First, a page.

In the instant invention, the server is described as being a part of one of the networks and coupled directly to the other network. The server, as described herein, performs the protocol translation of the present invention for the network to which it is connected. However, it is to be understood that the server could independently interface each network or the server could be a part of one network coupling with a server of the other network.
A block can be created by either a client (to be sent to the server that interfaces with another network) or by a server (after having received the information from the other network). When the information is received from the other network, the server converts the information into the block of the present invention. The information to be converted is preferably in the form of a fixed length block as described in copending application Ser. No. 07/438,036, filed on even date herewith, the disclosure of which is hereby incorporated by reference.
Once the block is forwarded from either the client to the server or the server to the client, the exact number of data and control information units can easily be determined by referencing the two count values in the block header.
When the server, acting as an interface for an 8-bit network, receives the block from a client, it can reconstruct the information units to the appropriate 9-bit format required by the other network by appending the correct C/D indicator bit, i.e. control or data information, as determined by the total information unit and control information unit counts in the block header.
Similarly, a server which constructs a block in accordance with the invention from information received from the other network, can send the block to the desired client for processing. The client need only reference the block header to determine whether the "actual information" in the block contains control or data information.
A further advantage of the present invention is that the blocks can be of variable size. They are only constrained by the protocol requiring that all control information units be at the end of the block. This speeds the processing of large quantities of either all data information and/or control information units.
FIG. 1 is a block diagram of the environment of the present invention.
FIG. 2 is an example of the formats for m-bit and n-bit information unit of the present invention.
FIG. 3 shows the data representation for a block of the present invention.
FIG. 4 is an example of a completed block according to the invention.
FIG. 1 illustrates one example of a system 28 making use of the present invention. The system 28 includes a server 10 that interfaces two computer networks 12 and 14.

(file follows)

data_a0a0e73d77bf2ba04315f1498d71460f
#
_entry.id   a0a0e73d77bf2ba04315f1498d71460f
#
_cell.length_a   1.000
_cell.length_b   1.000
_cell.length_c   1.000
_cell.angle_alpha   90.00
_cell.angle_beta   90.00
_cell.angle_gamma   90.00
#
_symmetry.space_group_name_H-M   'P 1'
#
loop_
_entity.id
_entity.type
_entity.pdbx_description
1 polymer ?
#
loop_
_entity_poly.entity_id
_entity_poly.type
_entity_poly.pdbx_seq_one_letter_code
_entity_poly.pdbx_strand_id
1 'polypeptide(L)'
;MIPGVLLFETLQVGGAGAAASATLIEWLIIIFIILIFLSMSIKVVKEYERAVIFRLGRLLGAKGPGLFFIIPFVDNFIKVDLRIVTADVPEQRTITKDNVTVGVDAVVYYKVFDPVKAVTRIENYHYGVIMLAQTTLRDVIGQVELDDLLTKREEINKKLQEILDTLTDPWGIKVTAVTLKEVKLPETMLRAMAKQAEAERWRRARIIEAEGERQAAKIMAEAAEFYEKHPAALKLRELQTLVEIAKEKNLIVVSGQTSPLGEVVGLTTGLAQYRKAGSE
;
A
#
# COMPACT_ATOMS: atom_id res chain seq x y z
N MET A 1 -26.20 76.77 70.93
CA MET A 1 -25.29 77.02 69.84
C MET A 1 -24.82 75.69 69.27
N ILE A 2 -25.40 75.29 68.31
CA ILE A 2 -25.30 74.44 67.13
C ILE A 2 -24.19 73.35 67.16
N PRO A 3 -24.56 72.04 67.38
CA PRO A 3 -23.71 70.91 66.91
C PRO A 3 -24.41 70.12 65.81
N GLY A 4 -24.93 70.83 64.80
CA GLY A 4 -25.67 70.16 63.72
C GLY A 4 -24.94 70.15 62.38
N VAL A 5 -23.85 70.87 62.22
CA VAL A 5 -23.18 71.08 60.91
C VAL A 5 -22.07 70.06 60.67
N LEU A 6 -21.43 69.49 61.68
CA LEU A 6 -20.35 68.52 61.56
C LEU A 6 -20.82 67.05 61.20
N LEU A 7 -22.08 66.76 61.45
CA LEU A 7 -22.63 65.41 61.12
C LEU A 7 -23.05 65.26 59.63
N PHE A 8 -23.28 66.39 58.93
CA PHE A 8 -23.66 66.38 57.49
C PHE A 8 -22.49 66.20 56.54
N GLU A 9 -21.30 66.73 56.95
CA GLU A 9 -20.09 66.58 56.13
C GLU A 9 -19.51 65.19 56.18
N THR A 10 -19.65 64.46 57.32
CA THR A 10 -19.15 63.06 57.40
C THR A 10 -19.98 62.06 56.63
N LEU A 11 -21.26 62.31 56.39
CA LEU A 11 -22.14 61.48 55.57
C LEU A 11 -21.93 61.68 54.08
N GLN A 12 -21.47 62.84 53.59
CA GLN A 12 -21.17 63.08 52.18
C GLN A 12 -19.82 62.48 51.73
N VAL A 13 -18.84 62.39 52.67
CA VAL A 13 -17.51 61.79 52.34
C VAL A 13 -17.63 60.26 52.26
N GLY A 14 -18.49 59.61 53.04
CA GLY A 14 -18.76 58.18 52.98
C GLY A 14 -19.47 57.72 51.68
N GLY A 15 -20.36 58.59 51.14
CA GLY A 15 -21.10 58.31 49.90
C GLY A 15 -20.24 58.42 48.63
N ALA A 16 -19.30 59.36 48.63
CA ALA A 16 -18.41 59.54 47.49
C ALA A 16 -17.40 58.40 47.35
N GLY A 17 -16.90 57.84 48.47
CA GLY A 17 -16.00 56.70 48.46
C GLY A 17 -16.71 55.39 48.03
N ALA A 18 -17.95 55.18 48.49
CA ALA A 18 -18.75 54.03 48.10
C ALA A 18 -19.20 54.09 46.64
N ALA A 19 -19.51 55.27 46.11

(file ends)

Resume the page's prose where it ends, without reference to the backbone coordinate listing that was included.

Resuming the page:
Network 12 is coupled to the server 10 through a bus 16 such as an Ethernet bus. Network 14 is shown coupled to the server 10 through serial line 22, for example, an optical fiber. The server is provided with server memory 21. Circuit switch 30 located in network 14 receives information from the server 10 via the fiber 22. The circuit switch 30 then couples the information, depending upon a selected channel number, to any of a number of devices (not shown) in the network 14. For purposes of this description, assume that the protocol for network 14 requires that information be received in m-bit information units wherein bits <m-1:0> contain the actual information and bit <m> contains the C/D indicator.
Network 12 includes a plurality of devices 18, 20, coupled to the bus 16. These devices 18, 20 may be any type of intelligent device such as a host processor or intelligent peripheral. For example, the devices 18, 20 in network 12 can be n-bit or byte (n=8) oriented processors that operate on n-bit information units. The software which operates on the devices 18, 20 is conceptually illustrated by blocks 24 and 26. These software blocks 24 and 26 are referred to as "clients" which interact with the server 10 in accordance with the protocol of the instant invention.
The protocol established for transferring information between the clients 24, 26 and the server 10 allows for the efficient communication of the information between n-bit oriented devices 18, 20 of network 12 (which provide n-bit information units) and the network 14, which can only receive information in m-bit information units. The information is passed between the devices 18, 20 and the server 10 (through the clients 24, 26) as a set of information units referred to as a "block" in the protocol. The block efficiently represents the information units to be communicated from one network 12, 14 to another.